Could not download file: This paper is available to authorised users only.

EDUCATION DOCTORATE GRADUATES’ PERCEPTIONS OF A SCHOLARLY PRACTITIONER DOCTORAL PROGRAM PREPARING THEM TO BE PROBLEM SOLVERS AND CHANGE-AGENTS

J. McAtavey

Barry University (UNITED STATES)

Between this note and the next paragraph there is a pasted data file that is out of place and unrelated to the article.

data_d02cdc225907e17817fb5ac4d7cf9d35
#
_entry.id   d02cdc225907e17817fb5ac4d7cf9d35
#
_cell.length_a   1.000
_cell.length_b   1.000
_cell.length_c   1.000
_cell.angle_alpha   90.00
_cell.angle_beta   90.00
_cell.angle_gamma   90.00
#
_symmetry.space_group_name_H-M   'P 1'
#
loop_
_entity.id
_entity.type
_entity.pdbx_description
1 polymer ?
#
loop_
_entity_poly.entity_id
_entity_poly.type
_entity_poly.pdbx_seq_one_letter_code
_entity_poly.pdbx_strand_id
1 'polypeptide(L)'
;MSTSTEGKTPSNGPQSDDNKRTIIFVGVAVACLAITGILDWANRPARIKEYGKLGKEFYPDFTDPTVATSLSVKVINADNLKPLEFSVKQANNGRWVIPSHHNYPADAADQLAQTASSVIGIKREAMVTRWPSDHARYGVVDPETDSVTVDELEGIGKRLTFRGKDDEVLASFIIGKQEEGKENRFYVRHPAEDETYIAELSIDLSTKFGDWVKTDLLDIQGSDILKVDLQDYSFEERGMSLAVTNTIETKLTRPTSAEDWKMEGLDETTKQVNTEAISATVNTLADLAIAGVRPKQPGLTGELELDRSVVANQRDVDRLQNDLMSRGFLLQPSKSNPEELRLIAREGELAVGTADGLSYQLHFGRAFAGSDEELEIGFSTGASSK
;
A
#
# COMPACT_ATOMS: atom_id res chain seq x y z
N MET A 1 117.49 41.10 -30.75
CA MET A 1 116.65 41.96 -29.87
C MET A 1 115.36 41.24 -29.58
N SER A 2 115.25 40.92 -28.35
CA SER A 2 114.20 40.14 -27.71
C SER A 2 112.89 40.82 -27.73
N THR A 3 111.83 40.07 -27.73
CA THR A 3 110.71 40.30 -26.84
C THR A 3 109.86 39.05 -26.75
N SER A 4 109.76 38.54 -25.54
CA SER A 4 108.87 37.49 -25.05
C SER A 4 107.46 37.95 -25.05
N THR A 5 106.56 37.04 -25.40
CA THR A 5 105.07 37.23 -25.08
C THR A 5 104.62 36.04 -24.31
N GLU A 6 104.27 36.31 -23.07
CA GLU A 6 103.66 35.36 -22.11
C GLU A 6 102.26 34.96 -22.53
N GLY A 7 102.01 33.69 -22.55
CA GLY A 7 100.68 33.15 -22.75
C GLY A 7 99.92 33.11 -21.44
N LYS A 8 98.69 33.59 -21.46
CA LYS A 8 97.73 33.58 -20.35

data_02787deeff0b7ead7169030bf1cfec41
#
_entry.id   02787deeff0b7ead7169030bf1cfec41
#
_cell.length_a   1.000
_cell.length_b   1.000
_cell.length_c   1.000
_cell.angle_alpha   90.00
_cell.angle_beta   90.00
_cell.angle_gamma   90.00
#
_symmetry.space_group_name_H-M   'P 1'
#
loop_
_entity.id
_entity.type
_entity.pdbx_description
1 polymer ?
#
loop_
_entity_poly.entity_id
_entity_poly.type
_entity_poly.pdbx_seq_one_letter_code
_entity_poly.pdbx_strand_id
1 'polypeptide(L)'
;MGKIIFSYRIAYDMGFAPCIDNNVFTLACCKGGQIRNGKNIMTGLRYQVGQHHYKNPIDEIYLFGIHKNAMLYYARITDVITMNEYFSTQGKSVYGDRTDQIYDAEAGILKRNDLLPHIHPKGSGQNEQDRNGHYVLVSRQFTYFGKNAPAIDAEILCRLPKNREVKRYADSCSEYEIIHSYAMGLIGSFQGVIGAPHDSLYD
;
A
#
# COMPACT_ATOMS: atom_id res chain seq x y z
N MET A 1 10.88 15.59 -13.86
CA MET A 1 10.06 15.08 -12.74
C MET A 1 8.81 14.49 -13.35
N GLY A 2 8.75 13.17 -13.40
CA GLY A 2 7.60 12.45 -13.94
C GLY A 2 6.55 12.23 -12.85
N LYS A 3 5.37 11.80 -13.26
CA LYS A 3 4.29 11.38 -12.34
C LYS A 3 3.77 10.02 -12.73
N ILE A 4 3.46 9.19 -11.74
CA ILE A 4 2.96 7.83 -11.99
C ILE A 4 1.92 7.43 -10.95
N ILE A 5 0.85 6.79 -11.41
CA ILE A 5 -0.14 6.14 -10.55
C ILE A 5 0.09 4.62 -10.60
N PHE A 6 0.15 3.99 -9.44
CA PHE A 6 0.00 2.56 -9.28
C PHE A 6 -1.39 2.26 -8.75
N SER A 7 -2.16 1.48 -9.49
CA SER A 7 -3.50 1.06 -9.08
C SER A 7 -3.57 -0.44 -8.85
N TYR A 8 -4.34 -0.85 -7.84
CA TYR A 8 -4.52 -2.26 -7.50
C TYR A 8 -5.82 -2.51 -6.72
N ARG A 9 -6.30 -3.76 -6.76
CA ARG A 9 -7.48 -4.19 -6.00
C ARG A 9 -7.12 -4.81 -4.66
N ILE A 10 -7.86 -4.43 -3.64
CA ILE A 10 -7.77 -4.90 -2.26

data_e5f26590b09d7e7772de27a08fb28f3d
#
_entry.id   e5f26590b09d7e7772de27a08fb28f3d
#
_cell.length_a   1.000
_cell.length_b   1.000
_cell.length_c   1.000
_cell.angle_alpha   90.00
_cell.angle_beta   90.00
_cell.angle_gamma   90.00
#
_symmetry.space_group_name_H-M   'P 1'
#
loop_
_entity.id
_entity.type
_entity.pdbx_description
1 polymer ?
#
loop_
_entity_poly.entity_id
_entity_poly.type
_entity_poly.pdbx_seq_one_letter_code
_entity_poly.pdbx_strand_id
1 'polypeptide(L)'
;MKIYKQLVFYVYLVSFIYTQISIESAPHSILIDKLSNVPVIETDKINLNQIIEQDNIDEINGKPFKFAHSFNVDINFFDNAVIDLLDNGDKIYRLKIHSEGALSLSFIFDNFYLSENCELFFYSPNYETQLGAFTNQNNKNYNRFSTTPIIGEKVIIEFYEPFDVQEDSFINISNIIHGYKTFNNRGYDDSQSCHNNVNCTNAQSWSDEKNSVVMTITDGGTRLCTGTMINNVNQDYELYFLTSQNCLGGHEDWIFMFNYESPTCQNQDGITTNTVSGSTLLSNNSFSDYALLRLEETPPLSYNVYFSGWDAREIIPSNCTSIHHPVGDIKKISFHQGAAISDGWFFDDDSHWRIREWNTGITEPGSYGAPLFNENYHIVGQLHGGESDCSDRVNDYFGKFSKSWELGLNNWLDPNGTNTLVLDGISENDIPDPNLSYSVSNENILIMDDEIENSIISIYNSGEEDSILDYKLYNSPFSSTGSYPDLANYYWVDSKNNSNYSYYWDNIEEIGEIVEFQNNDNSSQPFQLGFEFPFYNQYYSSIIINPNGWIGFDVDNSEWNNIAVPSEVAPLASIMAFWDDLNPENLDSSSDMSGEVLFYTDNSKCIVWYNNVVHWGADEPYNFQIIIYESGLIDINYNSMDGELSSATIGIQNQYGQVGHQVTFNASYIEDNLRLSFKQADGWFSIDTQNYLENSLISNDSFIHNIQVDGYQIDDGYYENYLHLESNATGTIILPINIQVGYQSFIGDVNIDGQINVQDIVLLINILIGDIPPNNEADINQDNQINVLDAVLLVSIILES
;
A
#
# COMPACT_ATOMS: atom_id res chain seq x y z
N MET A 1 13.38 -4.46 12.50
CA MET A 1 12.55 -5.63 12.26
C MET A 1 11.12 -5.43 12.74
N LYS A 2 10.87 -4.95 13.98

Developing knowledge, skills and experiences of employees adds value to an organization. Improving employees’ performance contributes to the growth and productivity of the organization. Human Capital Theory asserts that the growth of higher education is a result of a knowledge economy where the need for more cutting-edge skills and expertise are important for leaders’ and organizational success. Due to this trend, universities are offering professional education doctorate degrees that emphasize scholarly-practitioner approaches. These programs are more experiential in nature and are designed to prepare leaders to lead multifaceted organizations. The purpose of this qualitative phenomenological research study was to explore the perceptions and lived experiences of graduates from a scholarly-practitioner educational doctoral program. The researcher sought to understand the graduates’ perception of how prepared they were to implement effective solutions to effect change in organizations. Data was collected and analyzed from the first ten participants who responded to the survey. Repeated patterns of meaning where identified during the data analysis process utilizing thematic analysis. Themes were identified, and their meanings and implications were theorized relative to previous literature. Three themes emerged. The first being that their Education Doctorate (EDD) program provided them with experiences, knowledge and skills which was the impetus for them being able to lead change-driven solution initiatives after they graduated. The second theme was that they were prepared to research and apply knowledge to make a positive difference in the lives of individuals, teams, organizations, and the organizational community at-large. The third theme showed that they learned how to work with diverse communities and build partnerships. The study utilized a theoretical framework of Bandura’s self-efficacy which focuses on an individual’s belief in their ability to thrive in a specific situation. One of the four major sources of self-efficacy is “mastery experiences,” where performing a task well increases a person’s sense of self-efficacy.